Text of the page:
Jammu: The Jammu and Kashmir government tonight said that the Disturbed Areas Act, 1997 has ceased to exist since 1998 but the AFSPA continues to remain in force in the state.
“It needs to be appreciated that, while the J&K Disturbed Areas Act, 1997, has ceased to exist with effect from October 7, 1998 in the state, the AFSPA, 1990 continues to remain in force in the state and presently notified disturbed areas in the state have been declared so under this Act,” an official spokesman said late tonight.
The J&K Disturbed Areas Act, a state Act, enforced in the state in 1990 gave powers to magistrates and police officers to deal with militancy effectively in areas notified as “Disturbed Areas”. It was replaced by DAA, 1992, which in turn was substituted by DAA, 1997, he said.
The Armed Forces (Special Powers) Act (AFSPA), passed by the Parliament during the President’s Rule in the state, came into force on July 5, 1990.
This act confers special powers to the Armed Forces operating in disturbed areas of the state, the spokesman said.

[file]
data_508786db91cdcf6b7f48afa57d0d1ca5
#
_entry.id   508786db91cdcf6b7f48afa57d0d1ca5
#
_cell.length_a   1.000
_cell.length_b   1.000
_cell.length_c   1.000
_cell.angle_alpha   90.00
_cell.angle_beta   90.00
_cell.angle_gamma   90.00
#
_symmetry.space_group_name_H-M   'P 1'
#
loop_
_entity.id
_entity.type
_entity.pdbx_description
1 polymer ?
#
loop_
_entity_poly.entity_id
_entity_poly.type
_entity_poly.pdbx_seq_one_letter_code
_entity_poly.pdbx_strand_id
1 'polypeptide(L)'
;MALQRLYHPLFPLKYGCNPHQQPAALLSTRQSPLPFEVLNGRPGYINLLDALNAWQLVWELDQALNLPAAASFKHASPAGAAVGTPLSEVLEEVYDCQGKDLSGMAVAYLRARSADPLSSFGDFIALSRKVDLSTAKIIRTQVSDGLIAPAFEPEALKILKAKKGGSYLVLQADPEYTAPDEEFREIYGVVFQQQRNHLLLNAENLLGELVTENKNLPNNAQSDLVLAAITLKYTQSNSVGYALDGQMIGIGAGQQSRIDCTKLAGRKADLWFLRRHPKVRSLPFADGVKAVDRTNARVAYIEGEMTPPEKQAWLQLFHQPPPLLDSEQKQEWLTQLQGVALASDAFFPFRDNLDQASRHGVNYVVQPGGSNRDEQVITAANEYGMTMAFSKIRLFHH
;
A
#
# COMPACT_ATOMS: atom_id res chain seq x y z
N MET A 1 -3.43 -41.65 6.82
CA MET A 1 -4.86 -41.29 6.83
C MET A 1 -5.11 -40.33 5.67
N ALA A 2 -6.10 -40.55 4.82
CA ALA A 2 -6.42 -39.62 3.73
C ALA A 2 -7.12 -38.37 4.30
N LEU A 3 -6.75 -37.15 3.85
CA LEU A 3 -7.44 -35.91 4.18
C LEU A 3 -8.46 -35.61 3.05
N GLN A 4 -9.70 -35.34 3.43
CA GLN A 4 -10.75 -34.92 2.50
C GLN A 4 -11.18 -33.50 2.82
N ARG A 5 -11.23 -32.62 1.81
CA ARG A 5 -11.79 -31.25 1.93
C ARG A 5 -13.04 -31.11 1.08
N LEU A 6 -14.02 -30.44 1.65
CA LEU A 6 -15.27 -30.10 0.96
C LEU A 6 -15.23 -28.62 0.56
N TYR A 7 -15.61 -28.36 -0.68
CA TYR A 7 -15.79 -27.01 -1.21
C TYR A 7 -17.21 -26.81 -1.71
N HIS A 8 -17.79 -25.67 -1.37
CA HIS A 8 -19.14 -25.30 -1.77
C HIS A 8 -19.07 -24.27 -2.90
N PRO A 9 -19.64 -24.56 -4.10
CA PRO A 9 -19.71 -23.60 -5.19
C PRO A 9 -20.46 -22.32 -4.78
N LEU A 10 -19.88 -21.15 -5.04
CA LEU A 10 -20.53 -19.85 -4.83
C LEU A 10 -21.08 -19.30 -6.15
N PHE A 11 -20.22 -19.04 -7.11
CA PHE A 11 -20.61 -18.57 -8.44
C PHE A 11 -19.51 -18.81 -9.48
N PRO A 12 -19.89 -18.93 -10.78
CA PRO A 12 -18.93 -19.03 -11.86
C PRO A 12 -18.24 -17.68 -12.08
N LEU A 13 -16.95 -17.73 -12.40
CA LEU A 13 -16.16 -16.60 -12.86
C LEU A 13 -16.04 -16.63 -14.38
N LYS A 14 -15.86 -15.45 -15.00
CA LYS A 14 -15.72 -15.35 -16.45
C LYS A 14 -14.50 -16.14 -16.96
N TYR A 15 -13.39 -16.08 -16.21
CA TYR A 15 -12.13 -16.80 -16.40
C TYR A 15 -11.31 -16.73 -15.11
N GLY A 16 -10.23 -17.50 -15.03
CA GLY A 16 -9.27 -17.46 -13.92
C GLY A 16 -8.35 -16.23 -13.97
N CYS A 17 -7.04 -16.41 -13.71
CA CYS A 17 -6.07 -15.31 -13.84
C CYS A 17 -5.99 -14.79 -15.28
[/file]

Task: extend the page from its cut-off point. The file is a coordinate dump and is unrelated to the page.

It was first applied to the Kashmir Valley and border areas of Rajouri and Poonch in 1990 and later the Governor declared all the state except Leh and Kargil districts to be under this act.
Earlier in the day, rejecting a resolution regarding revocation of DAA brought by National Conference member Bashir Ahmed Veeri in the Legislative Council, its chairman Amrit Malhotra said that the government has informed that Jammu and Kashmir Disturbed Areas Act 1997 was valid for only one year and has lapsed on October 7, 1998.
“At present the DAA is not in force in the state,” Additional Secretary to J&K Legislative Council said in reply to the resolution brought by the member to hold discussion over it in the House.For all the latest Regional News, download NewsX App